Norberg argues that I am using a strawman and that he did not draw any conclusions about how open borders would work today based on the historic episode. It is hardly a strawman. Norberg directly linked the historic experience to the proposal by the Center-Party of enacting open borders today. He wrote:
“Idén om öppna gränser i Centerpartiets förslag till idéprogram framställs som obegripligt radikalt och orealistiskt. Men ett sådant förslag bygger faktiskt inte på någon oprövad utopi, utan på insikten att det första världskriget är slut. 1860 införde Sverige liksom andra europeiska länder fri ut- och invandring.”
(“The idea of open borders suggested in the Center-Party program is portrayed as extremely radical and unrealistic. However this proposal is not based on an untested utopia, but on the realization that World War One is over. In 1860, Sweden and other European countries introduced open borders. Anyone was allowed to migrate and work freely.”)
In my reading Norberg is unambiguously drawing on the realism of open borders today based on what happened in the period following 1860. I leave it up to readers to decide if this reading is a strawman.
Norberg writes a longer reply (in Swedish):
“Det här har jag själv varit med om många gånger:
1) Man får bilden av en artikel av rubriken, och glömmer att den inte är satt av artikelförfattaren.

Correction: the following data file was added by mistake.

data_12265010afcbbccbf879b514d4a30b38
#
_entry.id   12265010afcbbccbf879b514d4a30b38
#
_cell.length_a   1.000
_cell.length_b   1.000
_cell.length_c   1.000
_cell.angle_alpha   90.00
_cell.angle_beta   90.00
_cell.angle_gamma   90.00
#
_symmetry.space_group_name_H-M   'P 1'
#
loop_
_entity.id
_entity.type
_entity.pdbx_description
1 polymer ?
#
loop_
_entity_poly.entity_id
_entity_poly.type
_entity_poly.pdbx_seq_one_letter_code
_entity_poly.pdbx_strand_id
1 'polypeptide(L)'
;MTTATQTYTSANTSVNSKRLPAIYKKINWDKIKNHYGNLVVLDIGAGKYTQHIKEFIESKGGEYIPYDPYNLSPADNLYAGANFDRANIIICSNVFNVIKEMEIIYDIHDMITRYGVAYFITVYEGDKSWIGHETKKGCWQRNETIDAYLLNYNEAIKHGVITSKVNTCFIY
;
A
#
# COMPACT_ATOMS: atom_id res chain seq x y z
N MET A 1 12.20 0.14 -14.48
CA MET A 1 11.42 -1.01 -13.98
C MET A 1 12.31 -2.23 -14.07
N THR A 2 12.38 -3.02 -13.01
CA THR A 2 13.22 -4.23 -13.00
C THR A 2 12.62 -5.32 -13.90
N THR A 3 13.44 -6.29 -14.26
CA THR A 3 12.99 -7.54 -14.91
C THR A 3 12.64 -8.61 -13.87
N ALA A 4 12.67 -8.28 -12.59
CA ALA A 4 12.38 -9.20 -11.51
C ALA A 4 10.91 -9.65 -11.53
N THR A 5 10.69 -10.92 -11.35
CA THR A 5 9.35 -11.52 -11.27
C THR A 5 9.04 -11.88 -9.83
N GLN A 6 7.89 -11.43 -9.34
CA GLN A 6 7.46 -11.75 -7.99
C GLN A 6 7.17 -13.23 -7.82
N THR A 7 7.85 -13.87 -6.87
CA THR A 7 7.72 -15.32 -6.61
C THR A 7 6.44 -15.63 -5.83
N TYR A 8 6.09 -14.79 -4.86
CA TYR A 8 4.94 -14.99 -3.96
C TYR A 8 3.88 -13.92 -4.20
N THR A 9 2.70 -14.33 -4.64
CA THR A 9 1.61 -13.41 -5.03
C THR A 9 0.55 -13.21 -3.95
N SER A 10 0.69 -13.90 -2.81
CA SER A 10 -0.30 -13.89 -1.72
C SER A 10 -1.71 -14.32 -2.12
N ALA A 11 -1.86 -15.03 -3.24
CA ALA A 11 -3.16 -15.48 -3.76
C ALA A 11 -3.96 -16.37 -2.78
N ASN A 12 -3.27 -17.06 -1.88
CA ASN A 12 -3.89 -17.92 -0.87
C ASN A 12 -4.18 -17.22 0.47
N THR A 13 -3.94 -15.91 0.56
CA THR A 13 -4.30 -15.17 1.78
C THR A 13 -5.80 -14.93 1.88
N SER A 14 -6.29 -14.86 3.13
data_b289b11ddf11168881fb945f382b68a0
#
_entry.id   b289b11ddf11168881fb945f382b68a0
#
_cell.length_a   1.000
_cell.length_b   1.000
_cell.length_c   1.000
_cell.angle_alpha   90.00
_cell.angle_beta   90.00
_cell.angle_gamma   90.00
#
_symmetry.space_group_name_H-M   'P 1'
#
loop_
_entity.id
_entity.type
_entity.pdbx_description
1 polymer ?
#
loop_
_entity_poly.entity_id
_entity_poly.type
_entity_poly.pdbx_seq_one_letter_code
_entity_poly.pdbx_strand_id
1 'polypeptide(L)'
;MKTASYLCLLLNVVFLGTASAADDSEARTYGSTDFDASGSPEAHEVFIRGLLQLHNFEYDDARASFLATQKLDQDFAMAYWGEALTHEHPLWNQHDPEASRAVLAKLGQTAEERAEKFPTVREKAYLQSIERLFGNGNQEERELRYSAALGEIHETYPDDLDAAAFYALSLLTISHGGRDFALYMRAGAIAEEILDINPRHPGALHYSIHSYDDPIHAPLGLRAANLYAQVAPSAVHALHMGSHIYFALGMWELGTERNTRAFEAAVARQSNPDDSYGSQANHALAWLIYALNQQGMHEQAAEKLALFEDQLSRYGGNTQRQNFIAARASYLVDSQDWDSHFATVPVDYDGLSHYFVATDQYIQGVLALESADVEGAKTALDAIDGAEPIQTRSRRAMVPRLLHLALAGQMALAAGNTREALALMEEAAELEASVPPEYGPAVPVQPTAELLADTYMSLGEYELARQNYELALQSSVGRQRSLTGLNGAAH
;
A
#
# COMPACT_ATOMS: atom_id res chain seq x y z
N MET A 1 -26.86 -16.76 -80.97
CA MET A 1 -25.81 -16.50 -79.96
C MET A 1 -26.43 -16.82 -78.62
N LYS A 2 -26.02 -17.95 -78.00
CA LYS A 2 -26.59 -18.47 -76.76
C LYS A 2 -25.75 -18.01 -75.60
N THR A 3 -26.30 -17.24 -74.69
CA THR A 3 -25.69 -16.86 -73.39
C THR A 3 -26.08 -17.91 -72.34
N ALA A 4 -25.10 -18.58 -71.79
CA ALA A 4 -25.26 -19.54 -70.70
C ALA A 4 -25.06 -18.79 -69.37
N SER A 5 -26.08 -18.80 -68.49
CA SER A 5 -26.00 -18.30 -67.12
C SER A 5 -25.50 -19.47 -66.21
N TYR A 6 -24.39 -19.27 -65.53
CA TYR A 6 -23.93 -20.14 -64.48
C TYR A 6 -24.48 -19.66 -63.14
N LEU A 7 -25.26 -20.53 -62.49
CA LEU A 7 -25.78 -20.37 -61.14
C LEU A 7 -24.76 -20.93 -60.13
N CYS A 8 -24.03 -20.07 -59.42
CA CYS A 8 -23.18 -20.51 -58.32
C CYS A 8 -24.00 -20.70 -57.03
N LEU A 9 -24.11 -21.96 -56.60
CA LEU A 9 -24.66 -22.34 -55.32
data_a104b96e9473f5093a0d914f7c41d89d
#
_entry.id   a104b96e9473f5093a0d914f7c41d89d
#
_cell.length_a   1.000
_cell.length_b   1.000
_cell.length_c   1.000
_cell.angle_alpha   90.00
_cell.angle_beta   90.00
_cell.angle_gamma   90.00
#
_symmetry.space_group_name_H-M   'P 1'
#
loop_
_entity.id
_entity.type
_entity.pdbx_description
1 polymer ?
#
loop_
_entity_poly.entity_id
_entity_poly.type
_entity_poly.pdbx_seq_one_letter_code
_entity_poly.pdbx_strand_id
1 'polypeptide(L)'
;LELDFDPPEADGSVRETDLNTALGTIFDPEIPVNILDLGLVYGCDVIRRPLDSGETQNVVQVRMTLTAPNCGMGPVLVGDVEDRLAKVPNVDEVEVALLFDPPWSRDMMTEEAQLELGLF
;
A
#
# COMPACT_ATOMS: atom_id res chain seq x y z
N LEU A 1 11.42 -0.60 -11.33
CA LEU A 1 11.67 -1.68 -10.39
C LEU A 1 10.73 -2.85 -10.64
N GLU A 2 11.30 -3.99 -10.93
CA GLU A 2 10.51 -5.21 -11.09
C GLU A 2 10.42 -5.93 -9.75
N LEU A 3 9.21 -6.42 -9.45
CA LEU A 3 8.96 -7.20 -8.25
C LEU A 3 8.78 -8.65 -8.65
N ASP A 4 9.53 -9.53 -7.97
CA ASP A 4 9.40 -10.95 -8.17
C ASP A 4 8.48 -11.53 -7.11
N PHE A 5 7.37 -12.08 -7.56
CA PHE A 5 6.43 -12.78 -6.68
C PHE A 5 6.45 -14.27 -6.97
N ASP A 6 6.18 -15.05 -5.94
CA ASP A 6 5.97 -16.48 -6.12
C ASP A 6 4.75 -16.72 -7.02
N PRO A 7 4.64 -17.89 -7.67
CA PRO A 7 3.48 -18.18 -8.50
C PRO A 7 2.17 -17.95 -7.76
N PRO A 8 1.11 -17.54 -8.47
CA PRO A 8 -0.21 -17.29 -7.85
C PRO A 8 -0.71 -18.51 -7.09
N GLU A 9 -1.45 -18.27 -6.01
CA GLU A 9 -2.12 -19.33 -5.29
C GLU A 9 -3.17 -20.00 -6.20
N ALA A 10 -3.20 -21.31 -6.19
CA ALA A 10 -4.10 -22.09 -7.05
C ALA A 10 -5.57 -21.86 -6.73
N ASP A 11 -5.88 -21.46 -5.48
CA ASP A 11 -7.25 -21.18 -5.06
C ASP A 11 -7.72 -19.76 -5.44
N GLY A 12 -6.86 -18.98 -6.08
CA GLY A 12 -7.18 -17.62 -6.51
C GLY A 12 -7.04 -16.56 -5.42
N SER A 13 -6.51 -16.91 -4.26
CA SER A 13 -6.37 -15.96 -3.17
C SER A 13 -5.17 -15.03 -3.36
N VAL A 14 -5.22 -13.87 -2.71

2) Man hittar någon mening i artikeln som vagt påminner om rubriken och får därför intryck att det är temat.
3) Man hittar ingen argumentation för det temat.
Då kan man antingen:
3a) Skriva ett triumferande och indignerat inlägg om att det inte finns några argument för det man tror att artikeln ska argumentera för.
3b) Ta en kaffe.”
If I would have taken a cup of coffee instead of replying, some Metro readers would have been left with the impression that open borders in 1860-1914 was an argument in favor of introducing open borders today. Now we have confirmed that it is not. We also learned the extent of immigration to Sweden in that period, which Norberg did not provide data on in his article.
Another libertarian in the same thread criticizes me by writing that while Sweden may not had large scale immigration, Europe as a whole did. This is also incorrect. Based on historic statistics reported in this U.N report, only 2.3% of the Western European population was foreign born in 1910 (not all western European countries are included but that would not change the picture).
In an article about historical regulation of immigration, sociologist Brendan Mullan writes: “Until the second half of the twentieth century Europe experienced no sustained major migration inflows and consequently with no pressing need for regulation“
Because very few poor people could migrate to Europe in this period due to costs, policy makers and liberal intellectuals simply did not deal with issues related to open borders we face. The experience of 1860-1914 is virtually worthless for deciding how open borders would work today (note too that we already have what they had in practice, namely open borders within Europe). Writing “World War I is Over so let’s open the borders again” is hence an invalid argument.